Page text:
-- An air of tension has hung over the Carolina Hurricanes
in recent weeks as the team has sunk to the lower reaches of the Eastern Conference standings. So when they beat the Toronto Maple Leafs
3-2 on Sunday night, the reactions ranged from cautious optimism to a bit of gallows humor.
"I get to get on the plane," said coach Paul Maurice, referring to the Hurricanes' flight to Philadelphia for Monday night's game. "We'll go from there. Just try to get on the plane, don't assume anything."
Maurice has been on the hot seat lately as the Hurricanes have fallen to 14th in the East, but a hard-fought win over the Leafs gave the coach and the team some momentary relief.
scored the decisive goal in the third period to seal a win that looked in doubt twice down the stretch. Phil Kessel
scored both Toronto goals, each time cutting the Hurricanes' lead to one. Kessel leads the NHL with 16 goals and 29 points.
Skinner finished with a goal and an assist, while Eric Staal
added two helpers.
"Everyone (in the room) wants to win," Skinner said. "That's the biggest pressure -- the pressure you put on yourself, especially when you're going through something like we've been going through the last few games. It's not fun."
The Hurricanes had lost back-to-back games leading up to Sunday's win. Wednesday night's 4-0 loss at Montreal left general manager Jim Rutherford giving his coach only lukewarm support. A much better effort in a 1-0 home loss to Buffalo on Friday gave the Hurricanes a bit of hope.
"It was hard to keep (our momentum) after our last one," Maurice said. "We knew we had played a solid game, but you have to have something good come from that."
The Maple Leafs (11-8-2), playing the second of back-to-back games, didn't have much jump for most of the night. The injury-ravaged Toronto roster was missing seven regulars.
With the Hurricanes (7-11-3) clinging to a 2-1 lead with less than seven minutes remaining, Carolina defenseman Bryan Allen
sprung Staal on a breakaway. Toronto goaltender Ben Scrivens
stopped him, but Skinner was there to finish the rebound.
"If you're sitting at 2-1 and both teams have had 10 great chances to score, you're not feeling very good, but we were really good to that point," Maurice said. "The guys recognized that and they just continued to try to do that."
Carolina goaltender Cam Ward
, who had lost five of his previous six starts, recorded 23 saves.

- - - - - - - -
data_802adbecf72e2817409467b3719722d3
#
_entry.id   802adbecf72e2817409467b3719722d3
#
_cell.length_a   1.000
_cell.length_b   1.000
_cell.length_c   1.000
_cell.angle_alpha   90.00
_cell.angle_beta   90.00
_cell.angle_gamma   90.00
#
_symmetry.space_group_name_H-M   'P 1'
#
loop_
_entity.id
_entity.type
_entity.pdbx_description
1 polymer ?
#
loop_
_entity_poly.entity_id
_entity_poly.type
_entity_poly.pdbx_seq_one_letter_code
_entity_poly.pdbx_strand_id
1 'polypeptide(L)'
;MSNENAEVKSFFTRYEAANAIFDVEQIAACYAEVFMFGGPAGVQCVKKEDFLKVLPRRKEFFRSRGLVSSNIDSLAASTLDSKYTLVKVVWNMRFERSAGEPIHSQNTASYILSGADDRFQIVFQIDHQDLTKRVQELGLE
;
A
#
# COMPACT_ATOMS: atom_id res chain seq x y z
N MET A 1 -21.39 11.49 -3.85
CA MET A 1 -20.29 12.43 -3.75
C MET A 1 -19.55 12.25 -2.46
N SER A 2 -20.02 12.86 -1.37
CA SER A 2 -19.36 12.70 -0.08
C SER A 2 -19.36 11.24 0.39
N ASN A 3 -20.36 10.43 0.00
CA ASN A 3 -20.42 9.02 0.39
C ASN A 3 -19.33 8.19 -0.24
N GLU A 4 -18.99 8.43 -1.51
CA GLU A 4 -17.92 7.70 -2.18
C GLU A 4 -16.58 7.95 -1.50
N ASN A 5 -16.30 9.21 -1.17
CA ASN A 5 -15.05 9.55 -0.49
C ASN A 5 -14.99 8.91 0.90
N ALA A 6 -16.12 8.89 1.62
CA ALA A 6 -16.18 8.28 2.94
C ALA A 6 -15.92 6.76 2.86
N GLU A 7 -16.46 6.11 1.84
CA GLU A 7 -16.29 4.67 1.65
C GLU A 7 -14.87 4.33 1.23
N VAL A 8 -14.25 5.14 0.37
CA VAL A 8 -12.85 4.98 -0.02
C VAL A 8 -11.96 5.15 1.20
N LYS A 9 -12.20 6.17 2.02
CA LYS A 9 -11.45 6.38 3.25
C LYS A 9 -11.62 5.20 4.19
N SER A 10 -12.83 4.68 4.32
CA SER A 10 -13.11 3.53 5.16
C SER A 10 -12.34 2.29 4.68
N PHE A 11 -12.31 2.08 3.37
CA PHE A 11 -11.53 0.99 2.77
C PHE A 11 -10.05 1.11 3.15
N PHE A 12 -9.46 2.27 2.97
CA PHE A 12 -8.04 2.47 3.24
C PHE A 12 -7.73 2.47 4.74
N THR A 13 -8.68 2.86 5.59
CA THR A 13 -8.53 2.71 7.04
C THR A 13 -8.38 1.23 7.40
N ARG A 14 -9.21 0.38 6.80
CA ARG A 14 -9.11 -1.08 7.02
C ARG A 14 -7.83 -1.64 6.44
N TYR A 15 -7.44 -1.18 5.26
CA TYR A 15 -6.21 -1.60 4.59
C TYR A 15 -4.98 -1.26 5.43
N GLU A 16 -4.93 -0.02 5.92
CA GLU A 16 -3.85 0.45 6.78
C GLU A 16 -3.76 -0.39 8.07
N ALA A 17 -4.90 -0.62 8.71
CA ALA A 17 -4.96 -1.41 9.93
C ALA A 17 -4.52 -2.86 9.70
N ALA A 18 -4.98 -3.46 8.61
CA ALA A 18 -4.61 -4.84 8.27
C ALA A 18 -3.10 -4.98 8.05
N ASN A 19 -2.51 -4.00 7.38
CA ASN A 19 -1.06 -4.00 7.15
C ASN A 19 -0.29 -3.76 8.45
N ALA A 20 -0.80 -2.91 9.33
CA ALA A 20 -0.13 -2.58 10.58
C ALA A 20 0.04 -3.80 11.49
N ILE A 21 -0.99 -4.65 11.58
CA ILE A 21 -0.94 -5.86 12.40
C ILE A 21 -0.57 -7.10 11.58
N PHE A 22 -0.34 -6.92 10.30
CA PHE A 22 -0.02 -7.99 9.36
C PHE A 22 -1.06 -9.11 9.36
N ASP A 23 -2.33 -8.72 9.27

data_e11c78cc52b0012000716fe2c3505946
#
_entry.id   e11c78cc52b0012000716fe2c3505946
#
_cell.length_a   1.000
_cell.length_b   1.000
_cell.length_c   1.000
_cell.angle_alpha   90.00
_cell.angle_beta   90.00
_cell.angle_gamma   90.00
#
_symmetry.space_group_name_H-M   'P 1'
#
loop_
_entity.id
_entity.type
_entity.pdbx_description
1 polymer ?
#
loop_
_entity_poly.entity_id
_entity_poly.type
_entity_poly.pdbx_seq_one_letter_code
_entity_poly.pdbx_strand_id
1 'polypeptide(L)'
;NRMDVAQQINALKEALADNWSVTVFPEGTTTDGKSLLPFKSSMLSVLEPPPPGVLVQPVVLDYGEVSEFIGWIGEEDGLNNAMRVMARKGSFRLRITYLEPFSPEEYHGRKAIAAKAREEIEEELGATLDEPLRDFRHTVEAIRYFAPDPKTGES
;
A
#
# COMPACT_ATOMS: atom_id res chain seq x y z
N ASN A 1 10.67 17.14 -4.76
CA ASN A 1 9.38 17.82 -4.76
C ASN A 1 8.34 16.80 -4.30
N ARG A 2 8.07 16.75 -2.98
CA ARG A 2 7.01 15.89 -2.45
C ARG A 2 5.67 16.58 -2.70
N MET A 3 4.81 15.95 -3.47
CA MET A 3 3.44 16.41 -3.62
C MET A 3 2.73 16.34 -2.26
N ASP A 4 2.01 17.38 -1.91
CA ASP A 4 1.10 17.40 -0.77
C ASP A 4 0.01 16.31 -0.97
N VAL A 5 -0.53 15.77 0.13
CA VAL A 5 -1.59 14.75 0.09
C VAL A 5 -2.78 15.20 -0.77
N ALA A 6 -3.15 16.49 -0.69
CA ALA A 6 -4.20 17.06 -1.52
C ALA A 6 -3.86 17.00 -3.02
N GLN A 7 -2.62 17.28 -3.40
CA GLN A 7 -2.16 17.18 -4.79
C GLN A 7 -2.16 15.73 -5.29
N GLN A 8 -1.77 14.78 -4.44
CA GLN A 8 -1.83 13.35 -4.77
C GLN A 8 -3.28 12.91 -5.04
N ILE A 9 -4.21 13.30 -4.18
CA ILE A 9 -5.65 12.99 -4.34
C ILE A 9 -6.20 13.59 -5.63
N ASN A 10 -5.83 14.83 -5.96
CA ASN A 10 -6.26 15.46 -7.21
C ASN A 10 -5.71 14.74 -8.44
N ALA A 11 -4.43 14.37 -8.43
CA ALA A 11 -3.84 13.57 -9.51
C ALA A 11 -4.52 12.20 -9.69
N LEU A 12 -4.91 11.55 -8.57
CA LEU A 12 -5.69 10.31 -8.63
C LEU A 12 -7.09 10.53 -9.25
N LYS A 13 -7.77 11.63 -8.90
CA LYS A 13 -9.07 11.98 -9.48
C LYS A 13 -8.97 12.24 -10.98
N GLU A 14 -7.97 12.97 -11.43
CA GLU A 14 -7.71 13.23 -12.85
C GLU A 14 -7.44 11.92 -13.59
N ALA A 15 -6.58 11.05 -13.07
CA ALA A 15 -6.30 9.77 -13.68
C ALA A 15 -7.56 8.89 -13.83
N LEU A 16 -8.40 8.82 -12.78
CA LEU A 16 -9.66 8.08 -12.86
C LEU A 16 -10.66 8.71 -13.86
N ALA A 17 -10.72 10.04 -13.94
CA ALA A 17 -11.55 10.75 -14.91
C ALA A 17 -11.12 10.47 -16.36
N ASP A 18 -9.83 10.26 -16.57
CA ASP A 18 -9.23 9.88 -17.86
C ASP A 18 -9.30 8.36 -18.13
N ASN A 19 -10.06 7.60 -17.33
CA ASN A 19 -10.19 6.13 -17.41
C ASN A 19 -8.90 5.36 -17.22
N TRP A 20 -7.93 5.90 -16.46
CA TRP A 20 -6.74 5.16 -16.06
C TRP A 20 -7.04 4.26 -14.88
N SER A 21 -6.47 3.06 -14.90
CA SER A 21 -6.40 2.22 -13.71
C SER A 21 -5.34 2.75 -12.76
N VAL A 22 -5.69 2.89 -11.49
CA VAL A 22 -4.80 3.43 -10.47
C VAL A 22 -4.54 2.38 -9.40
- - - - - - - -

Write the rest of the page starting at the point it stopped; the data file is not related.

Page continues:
Hurricanes defenseman Jay Harrison
opened the scoring with 38 seconds remaining the first period. He fired a low wrist shot from the left circle to beat Scrivens for his second goal of the season. Staal also earned an assist.
The Hurricanes pushed the advantage to 2-0 in the second period on Jussi Jokinen
's power-play goal. Carolina defenseman Justin Faulk
earned his first NHL point with a nice diagonal pass to Jokinen, whose shot deflected off Leafs defenseman Luke Schenn
in front of the net.
"I saw (Chad LaRose
) backdoor there," Jokinen said. "Every time you put a puck to the net, it can go in off your guy or their guy. It was a big goal for us."
Less than 24 hours after a dominant 7-1 win at Washington, Toronto looked like a tired team. The Leafs gave up 19 second period shots. The Hurricanes held a commanding 29-12 advantage through 40 minutes.
"I thought we were doing fine in the first period," Leafs coach Ron Wilson said. "I don't think they had very many scoring chances. But in the second period we didn't have much energy and we didn't work smart."
Toronto showed some life early in the third period. Tim Connolly
sent a wrister toward the top shelf, only to have Ward swipe it with his glove. But Kessel finally put Toronto in the scoring column after Carolina's Alexei Ponikarovsky
was sent off for elbowing. Kessel cleaned up the rebound of a Dion Phaneuf
slap shot from the high slot at the 4:31 mark.
After Skinner extended the lead to 3-1, Kessel scored again with one minute remaining in regulation, with the extra attacker on for Toronto.
For Carolina, the win is a welcome breather after a 3-9-2 stretch. That's why Maurice could have a laugh at his tenuous situation.
"Don't answer your phone and just follow your routine," he said. "That's the key at this point."